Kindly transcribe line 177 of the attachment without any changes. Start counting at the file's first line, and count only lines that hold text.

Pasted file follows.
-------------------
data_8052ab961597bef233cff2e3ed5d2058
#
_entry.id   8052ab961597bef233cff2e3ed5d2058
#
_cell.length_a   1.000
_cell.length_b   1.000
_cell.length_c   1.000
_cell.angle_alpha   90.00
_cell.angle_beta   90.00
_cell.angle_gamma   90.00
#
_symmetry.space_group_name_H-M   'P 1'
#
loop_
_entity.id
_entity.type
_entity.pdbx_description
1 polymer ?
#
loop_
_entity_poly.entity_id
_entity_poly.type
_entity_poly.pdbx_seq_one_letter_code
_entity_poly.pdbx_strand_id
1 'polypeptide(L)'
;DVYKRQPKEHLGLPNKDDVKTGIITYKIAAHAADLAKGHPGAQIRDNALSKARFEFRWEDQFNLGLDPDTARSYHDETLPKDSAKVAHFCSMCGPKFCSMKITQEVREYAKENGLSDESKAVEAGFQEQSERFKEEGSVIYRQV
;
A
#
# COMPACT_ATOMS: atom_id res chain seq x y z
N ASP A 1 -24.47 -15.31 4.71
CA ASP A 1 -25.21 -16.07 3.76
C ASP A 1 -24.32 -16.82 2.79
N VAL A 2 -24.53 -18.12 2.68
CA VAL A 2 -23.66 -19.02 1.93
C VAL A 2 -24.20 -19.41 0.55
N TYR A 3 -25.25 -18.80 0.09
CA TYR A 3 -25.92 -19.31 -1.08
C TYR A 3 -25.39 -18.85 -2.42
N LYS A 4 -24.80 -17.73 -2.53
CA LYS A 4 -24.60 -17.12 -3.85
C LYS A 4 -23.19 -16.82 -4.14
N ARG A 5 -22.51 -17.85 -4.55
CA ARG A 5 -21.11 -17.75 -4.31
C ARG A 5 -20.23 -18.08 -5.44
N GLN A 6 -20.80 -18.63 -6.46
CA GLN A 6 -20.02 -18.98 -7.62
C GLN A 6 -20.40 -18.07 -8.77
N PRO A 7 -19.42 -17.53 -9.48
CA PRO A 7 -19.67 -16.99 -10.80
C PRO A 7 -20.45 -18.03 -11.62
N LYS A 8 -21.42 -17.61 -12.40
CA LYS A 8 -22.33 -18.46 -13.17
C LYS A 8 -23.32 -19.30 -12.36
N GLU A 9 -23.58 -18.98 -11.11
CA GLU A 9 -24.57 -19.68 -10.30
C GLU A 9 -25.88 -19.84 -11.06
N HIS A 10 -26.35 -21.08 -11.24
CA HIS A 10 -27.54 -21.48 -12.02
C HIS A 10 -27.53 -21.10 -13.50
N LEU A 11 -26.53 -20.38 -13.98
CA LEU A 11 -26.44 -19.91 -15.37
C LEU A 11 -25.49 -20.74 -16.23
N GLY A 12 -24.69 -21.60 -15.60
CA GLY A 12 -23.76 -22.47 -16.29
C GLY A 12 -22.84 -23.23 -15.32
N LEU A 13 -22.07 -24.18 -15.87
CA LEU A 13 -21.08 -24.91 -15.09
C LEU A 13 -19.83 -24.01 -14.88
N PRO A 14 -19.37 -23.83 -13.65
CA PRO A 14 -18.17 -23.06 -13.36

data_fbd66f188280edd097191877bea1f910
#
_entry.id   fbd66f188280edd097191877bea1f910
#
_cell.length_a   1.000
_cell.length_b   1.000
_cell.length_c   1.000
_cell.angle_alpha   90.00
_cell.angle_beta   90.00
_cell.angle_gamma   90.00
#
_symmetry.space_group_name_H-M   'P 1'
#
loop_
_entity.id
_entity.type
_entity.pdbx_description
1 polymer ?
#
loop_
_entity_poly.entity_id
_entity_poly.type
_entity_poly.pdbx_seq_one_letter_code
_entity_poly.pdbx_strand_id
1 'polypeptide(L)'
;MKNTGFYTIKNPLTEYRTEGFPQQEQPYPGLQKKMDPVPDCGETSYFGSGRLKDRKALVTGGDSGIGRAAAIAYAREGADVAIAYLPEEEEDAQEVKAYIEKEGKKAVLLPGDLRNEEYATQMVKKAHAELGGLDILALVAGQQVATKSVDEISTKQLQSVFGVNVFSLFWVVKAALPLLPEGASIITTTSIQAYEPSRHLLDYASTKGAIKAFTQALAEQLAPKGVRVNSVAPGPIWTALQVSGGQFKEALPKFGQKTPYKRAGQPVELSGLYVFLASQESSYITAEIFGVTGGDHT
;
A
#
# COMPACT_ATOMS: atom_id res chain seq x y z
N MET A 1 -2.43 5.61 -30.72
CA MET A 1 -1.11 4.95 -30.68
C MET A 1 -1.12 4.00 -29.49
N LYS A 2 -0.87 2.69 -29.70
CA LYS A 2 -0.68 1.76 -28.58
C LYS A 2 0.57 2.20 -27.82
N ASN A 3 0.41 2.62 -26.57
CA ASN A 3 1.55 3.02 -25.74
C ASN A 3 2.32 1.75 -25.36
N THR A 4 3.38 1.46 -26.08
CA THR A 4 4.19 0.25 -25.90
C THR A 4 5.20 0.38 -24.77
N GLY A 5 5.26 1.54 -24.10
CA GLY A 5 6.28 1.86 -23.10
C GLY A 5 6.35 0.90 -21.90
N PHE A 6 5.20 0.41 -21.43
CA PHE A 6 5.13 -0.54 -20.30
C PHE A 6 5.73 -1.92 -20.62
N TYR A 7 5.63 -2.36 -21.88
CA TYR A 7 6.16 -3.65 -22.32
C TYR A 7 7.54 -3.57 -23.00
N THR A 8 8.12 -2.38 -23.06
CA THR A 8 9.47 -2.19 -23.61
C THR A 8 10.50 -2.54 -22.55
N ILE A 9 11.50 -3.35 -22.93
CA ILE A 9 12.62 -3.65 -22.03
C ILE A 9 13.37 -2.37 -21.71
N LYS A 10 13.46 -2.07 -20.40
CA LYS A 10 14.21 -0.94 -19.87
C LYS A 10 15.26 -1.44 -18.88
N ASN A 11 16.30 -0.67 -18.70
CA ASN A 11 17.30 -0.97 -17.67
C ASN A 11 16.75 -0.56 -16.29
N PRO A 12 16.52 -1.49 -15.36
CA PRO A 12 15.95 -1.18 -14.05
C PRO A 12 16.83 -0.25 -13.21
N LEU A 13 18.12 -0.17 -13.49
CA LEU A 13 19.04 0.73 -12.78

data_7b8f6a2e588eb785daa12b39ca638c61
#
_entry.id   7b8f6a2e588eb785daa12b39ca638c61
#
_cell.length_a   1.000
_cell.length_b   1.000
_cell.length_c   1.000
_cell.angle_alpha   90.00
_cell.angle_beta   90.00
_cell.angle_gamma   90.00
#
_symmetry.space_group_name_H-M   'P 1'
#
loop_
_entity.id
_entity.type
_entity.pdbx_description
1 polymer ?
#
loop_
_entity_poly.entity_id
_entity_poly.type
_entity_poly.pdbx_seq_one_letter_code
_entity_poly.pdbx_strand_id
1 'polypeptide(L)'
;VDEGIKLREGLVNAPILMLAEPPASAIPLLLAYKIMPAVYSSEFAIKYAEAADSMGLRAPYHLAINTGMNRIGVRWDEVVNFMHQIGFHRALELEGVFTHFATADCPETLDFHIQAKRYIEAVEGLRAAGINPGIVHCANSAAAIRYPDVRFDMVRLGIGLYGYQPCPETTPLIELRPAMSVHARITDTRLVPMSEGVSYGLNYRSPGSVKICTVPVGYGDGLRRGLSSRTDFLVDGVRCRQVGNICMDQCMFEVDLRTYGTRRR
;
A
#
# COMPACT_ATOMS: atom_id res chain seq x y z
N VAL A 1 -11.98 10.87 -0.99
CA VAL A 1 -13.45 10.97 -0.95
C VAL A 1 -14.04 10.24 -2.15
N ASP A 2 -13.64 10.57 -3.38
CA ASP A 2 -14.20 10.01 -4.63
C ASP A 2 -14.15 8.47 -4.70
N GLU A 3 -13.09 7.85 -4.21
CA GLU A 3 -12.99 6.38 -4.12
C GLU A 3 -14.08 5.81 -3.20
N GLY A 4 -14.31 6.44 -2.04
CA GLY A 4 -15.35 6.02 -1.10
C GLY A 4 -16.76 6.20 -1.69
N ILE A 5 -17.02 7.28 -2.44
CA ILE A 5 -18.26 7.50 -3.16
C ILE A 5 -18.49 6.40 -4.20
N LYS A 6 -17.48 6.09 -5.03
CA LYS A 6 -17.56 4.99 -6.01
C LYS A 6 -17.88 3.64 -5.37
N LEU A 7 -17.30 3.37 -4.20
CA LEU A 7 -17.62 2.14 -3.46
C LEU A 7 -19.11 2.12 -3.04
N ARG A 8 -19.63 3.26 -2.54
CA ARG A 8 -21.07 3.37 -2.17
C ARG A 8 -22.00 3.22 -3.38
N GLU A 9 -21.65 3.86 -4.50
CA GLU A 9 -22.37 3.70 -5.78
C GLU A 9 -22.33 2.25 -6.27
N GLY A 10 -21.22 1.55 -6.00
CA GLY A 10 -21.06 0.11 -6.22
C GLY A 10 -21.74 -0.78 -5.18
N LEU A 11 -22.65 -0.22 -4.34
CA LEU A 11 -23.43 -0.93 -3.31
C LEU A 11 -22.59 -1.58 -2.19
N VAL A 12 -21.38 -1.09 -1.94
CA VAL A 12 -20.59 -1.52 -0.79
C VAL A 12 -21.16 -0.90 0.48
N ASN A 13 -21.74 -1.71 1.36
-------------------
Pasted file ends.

CA GLU A 3 -12.99 6.38 -4.12